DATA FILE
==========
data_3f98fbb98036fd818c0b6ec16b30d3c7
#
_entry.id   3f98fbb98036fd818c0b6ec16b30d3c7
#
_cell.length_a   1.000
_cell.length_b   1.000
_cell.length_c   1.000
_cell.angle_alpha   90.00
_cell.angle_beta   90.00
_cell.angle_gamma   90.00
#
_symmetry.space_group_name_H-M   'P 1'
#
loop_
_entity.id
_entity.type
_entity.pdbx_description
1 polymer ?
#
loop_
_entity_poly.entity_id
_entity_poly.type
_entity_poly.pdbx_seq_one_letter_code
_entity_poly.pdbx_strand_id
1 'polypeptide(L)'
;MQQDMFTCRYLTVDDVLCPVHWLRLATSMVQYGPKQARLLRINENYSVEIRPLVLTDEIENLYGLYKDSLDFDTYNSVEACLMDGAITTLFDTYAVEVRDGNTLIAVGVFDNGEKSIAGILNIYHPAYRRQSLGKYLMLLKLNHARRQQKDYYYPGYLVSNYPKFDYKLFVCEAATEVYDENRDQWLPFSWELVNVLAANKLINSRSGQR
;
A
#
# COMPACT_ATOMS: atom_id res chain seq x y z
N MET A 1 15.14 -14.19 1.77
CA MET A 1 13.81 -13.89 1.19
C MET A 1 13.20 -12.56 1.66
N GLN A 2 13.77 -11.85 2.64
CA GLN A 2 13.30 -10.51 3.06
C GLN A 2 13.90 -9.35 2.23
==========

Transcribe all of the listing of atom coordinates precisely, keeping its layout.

data_3f98fbb98036fd818c0b6ec16b30d3c7
#
_entry.id   3f98fbb98036fd818c0b6ec16b30d3c7
#
_cell.length_a   1.000
_cell.length_b   1.000
_cell.length_c   1.000
_cell.angle_alpha   90.00
_cell.angle_beta   90.00
_cell.angle_gamma   90.00
#
_symmetry.space_group_name_H-M   'P 1'
#
loop_
_entity.id
_entity.type
_entity.pdbx_description
1 polymer ?
#
loop_
_entity_poly.entity_id
_entity_poly.type
_entity_poly.pdbx_seq_one_letter_code
_entity_poly.pdbx_strand_id
1 'polypeptide(L)'
;MQQDMFTCRYLTVDDVLCPVHWLRLATSMVQYGPKQARLLRINENYSVEIRPLVLTDEIENLYGLYKDSLDFDTYNSVEACLMDGAITTLFDTYAVEVRDGNTLIAVGVFDNGEKSIAGILNIYHPAYRRQSLGKYLMLLKLNHARRQQKDYYYPGYLVSNYPKFDYKLFVCEAATEVYDENRDQWLPFSWELVNVLAANKLINSRSGQR
;
A
#
# COMPACT_ATOMS: atom_id res chain seq x y z
N MET A 1 15.14 -14.19 1.77
CA MET A 1 13.81 -13.89 1.19
C MET A 1 13.20 -12.56 1.66
N GLN A 2 13.77 -11.85 2.64
CA GLN A 2 13.30 -10.51 3.06
C GLN A 2 13.90 -9.35 2.23